Supporters of Kobe Bryant are great. They defend him at all costs. But they can also be irrational. Some of his staunchest backers still see him as a top-10 talent in the league. His detractors see him as a borderline starter at this point. The Kobe argument is so fascinating because there’s evidence supporting both sides. The Kobe crowd will point out that until he got hurt last season, he was leading the league in scoring. Those on the other side will point out that he did so by shooting 37%, the lowest field goal percentage of his career, by far. That percentage ranked outside the top 400 league-wide. According to the Basketball-Reference search engine, there have been 87 players in NBA history that have attempted over 700 fields goals and made less than 270 (last season Kobe took 713 shots and made 266). Kobe, however, played in at least ten less games than anybody else on the list. Kobe also had a Player Efficiency Rating (PER) of 10.7 and 17.6 the last two seasons. As a rookie his PER was 14.4, together they represent the three lowest PER numbers of Bryant’s career.
One thing even the biggest Kobe fan must admit is that age and injury has taken away from his athleticism. He can’t get to the rim like he once did. Consider this: During the 2002-03 season, 31.9% of Kobe’s field goal attempts came at the rim. Last season, that number fell all the way to 13.6%.
Additionally, over Kobe’s entire career, he’s only shot under 30% from 3-point territory in four seasons. Two of those seasons were the last two. So he’s not getting to rim with regularity, and his shot from deep is in decline as well. That only leaves the mid-range game. To be fair, Kobe’s mid-range game is great, perhaps the best since Michael Jordan. However, any new-school NBA stathead will tell you the league now sees mid-range jumpers as the least efficient shot in basketball, because the percentages drop off sharply the further away from the hoop one gets, the chances of being fouled drop as well, and the risk/reward isn’t worth it because at a certain point if a player is going to take a low-percentage shot, they might as well back it out a few more feet behind the 3-point line and try to get the additional point at the cost of some percentage points. Which means Kobe, and thus, the Lakers in general (especially now with Hibbert), are kind of playing a game from a bygone era.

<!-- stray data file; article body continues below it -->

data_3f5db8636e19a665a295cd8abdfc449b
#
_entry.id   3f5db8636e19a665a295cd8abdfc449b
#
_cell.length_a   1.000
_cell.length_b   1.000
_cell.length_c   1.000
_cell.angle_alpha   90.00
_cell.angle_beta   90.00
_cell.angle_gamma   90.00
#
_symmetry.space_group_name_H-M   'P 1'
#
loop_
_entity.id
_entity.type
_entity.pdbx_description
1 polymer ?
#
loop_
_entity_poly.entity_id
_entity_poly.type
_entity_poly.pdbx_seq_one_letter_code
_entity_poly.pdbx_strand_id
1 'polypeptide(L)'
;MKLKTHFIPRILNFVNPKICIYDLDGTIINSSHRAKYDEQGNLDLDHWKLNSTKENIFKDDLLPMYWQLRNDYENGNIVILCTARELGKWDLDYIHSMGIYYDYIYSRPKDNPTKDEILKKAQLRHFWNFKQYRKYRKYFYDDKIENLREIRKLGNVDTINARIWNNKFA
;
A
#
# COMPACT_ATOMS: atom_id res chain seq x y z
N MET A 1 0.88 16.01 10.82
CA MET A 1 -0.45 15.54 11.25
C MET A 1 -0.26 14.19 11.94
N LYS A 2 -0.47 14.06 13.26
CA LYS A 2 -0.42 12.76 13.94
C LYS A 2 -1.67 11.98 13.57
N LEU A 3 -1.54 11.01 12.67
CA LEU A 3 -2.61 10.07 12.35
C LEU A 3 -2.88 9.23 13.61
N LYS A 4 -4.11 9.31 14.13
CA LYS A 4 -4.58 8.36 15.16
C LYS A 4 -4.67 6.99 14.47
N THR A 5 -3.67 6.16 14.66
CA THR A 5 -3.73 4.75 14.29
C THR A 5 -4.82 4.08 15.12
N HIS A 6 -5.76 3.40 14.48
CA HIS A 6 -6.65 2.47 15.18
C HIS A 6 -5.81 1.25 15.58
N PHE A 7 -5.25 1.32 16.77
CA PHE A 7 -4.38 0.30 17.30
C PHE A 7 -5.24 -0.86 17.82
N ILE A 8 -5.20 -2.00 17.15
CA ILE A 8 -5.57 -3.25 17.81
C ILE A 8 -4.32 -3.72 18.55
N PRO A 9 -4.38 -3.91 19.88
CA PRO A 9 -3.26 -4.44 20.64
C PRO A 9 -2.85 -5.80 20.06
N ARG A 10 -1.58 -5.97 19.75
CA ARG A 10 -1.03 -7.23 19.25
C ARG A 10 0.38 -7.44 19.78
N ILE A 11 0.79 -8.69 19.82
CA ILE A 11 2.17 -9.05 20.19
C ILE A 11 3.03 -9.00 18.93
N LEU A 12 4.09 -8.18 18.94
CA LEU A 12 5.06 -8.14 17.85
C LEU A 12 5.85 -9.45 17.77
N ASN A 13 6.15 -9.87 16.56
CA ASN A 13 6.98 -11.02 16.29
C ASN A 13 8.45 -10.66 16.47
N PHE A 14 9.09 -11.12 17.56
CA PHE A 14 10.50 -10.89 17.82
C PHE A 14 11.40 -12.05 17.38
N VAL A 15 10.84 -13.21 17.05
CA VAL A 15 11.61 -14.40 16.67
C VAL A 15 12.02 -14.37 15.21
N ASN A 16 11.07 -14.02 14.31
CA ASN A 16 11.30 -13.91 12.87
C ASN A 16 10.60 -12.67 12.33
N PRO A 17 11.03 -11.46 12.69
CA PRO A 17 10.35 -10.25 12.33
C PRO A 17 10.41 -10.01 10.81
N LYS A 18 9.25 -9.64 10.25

Furthermore, the leadership style of Kobe Bryant is fascinating. It seems that he thinks he needs to rule by fear. Which is to say: Kobe thinks he needs to be a jerk to “lead,” and that might not be that great for the Lakers now. It was fine when Kobe was playing with peers, guys in their prime. The Derek Fishers, Lamar Odoms, and Pau Gasols of the world could handle playing with Kobe. It didn’t hurt that they were winning then, either. Now, the young players the Lakers are relying on to develop in order to be competitive again play as if they just turned sixteen, were given the keys to the brand new Benz and their dad is riding shotgun constantly reminding them how much trouble they’d be in if they got in a wreck.
NBA fans will often wince at the thought of the Jordan-on-the-Wizards years. It’s never fun watching a historically great player appear ordinary while in the twilight of their career. Whether Kobe fans will admit it or not, we’re deep into Kobe-on-the-Wizards territory, so to speak. He’s a shell of his old self. Statistically, he resembles less the Kobe of old as much as he resembles (ironically) teammate Nick Young – a high volume, low-efficiency scorer. At some point, the Lakers must move on from Kobe in order to move forward as a franchise, because they’re not good enough to win now, and they have to find out if their current group of young players are the core of a future winner. The Lakers management, however, are set on keeping Kobe around for as long as he wants to stay around. It’s a great situation for a basketball lifer like Kobe, but less for for a franchise stuck in basketball purgatory.